If only we could grasp this, brothers and sisters, we would look beyond the darkness of the night, knowing that the sun will rise again in the morning because God is faithful. He does know what we are going through and accompanies us on our journey (Hebrews 13:5). Suffice it to say that the Christian always has a hope and a future because his hope is in the God who made the heavens and the earth and who sustains everything by the Word of His power (Colossians 1:17). If the universe cannot be shaken free of the hand of God, neither can we be, no matter what we may be facing. Our trials may be long and hard, but we, too, will “come forth as gold” because the Divine goldsmith is using them to purify the dross from his children, or as in the case of Job, to showcase their faith: Wherein ye greatly rejoice, though now for a season, if need be, ye are in heaviness through manifold temptations: That the trial of your faith, being much more precious than of gold that perisheth, though it be tried with fire, might be found unto praise and honour and glory at the appearing of Jesus Christ” (1 Peter 1:6,7). This truth reminds us that part of the journey of the Christian involves not only the uncertainty of the moment, but also the assurance of a glorious end.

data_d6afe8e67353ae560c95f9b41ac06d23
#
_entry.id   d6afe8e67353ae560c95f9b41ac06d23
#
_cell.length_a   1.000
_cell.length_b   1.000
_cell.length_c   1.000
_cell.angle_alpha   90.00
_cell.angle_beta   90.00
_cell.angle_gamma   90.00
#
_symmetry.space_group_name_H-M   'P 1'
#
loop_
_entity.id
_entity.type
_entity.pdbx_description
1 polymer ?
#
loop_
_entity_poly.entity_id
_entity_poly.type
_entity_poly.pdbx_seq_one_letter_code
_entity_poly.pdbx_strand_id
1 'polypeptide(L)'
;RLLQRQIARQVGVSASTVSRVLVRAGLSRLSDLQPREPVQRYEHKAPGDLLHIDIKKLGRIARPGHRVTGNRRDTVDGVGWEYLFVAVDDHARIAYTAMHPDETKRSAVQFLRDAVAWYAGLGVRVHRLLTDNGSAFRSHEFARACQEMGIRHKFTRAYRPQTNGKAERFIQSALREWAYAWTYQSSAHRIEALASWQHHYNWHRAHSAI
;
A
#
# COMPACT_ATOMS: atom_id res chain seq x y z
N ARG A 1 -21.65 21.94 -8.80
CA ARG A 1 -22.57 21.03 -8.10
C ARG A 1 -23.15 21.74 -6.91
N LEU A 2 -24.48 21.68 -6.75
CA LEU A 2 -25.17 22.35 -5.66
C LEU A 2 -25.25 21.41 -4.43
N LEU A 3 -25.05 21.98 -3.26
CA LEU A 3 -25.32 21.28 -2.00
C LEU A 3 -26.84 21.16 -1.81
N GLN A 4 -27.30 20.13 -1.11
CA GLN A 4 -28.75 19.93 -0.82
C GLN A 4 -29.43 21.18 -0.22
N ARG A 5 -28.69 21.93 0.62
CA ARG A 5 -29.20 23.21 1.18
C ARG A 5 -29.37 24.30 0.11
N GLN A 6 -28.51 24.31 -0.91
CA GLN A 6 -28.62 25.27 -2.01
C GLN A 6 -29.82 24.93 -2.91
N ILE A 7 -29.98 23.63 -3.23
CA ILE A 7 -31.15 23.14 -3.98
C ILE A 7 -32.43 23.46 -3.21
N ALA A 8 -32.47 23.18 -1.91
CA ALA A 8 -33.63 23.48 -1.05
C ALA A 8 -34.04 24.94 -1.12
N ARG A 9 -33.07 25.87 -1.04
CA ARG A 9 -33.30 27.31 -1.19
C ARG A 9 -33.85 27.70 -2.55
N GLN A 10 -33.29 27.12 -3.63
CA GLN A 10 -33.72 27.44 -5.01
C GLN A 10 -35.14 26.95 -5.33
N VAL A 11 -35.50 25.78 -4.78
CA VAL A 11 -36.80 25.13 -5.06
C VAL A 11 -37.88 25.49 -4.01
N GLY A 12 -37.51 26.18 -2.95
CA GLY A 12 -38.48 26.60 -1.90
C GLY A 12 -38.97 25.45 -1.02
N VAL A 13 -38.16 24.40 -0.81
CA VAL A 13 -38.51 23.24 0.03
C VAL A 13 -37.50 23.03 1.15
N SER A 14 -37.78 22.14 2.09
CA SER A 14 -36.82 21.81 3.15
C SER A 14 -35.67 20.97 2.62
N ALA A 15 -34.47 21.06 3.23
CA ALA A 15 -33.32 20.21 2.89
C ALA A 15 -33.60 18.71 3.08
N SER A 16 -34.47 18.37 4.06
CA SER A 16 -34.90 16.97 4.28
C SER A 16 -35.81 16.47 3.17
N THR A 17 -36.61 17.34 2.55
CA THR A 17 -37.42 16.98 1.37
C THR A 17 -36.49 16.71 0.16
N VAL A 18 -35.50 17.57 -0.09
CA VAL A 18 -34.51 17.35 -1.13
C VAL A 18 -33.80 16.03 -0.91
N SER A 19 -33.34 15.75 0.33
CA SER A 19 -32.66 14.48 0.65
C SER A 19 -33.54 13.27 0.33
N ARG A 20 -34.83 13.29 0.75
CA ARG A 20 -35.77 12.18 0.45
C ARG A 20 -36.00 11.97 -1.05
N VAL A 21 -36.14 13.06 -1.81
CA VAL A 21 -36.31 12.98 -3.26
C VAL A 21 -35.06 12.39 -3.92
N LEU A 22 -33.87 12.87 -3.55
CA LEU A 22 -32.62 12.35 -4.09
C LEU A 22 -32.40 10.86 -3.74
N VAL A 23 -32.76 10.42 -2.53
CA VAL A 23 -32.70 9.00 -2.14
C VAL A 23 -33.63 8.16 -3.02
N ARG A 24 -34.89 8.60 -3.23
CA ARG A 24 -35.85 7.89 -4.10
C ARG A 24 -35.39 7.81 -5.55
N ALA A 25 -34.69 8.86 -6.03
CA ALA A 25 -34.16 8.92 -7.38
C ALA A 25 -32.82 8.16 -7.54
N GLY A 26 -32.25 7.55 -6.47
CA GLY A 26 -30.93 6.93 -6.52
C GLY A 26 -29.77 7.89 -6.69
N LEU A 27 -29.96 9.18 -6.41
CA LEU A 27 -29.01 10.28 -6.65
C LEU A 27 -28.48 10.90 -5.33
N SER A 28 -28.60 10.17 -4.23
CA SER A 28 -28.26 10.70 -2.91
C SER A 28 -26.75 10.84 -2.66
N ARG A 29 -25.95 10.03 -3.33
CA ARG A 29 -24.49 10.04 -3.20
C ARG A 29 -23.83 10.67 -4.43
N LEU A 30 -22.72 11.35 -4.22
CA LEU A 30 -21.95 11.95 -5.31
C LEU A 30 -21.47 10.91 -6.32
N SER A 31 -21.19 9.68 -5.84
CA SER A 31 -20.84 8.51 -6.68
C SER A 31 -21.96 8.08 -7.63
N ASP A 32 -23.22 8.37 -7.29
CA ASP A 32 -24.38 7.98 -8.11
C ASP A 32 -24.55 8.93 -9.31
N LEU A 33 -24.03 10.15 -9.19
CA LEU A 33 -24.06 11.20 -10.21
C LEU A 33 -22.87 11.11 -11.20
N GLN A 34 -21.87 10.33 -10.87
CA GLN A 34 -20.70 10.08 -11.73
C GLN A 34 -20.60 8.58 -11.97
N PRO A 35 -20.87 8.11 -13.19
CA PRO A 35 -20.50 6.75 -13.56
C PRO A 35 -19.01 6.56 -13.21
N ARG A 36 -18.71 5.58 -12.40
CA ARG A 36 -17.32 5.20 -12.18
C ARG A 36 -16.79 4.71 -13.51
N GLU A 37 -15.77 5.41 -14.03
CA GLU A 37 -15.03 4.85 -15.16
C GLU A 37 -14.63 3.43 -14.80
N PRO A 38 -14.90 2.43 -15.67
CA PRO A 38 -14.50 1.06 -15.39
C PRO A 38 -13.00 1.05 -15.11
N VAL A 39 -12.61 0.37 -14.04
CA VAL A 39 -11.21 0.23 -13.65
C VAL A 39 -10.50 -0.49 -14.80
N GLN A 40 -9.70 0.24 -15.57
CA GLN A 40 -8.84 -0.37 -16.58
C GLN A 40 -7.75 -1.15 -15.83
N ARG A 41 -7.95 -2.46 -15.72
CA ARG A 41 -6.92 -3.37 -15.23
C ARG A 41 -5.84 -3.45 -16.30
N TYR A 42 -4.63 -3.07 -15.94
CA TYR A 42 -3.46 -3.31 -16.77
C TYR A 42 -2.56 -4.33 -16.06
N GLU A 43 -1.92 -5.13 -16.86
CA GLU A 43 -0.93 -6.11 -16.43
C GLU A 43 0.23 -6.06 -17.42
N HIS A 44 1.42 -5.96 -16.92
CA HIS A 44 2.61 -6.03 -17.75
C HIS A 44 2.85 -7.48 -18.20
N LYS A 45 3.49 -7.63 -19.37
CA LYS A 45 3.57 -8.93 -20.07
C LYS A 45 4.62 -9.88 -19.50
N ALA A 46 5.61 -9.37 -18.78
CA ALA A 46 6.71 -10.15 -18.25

Dear reader, are you presently in “heaviness through manifold temptations [trials]”? Do not despair; remember that in every situation in life, God is at work in us and will continue that good work until the day of our complete redemption, when we will be conformed to the image of His Son (Romans 8:29). Perhaps it will be sooner than we think, and what a day of rejoicing it we will be when we will be like Him: “Beloved, now are we the sons of God, and it doth not yet appear what we shall be: but we know that, when he shall appear, we shall be like him; for we shall see him as he is” (1 John 3:2).

May I suggest, in closing, that you reflect upon the truth that God’s ultimate plan for you is one of peace and not of evil, to give you the brightest tomorrow? I am convinced that this is true for all God’s children without exception, and when that plan is fulfilled in our lives, we will say with the saints on high that it was exactly what we would have chosen if we had the infinite knowledge of God. He is preparing a people for eternity with Him. That, my friends, is long-range planning and far beyond our ability to understand. May we, like Job, find our rest and comfort in the Almighty, whom no man can instruct nor reprove (Job 40:2).

One short life for watching with the Saviour,
Eternal years to walk with Him in white,
One short life to bravely meet the disaster,
Eternal years to reign with Him in light,
One brief life for weary toils and trials,
Eternal years for calm and peaceful rest,
One brief life for patient self-denials,
Eternal years for life, where life is best.

- Anonymous

In His name,

Pastor Tom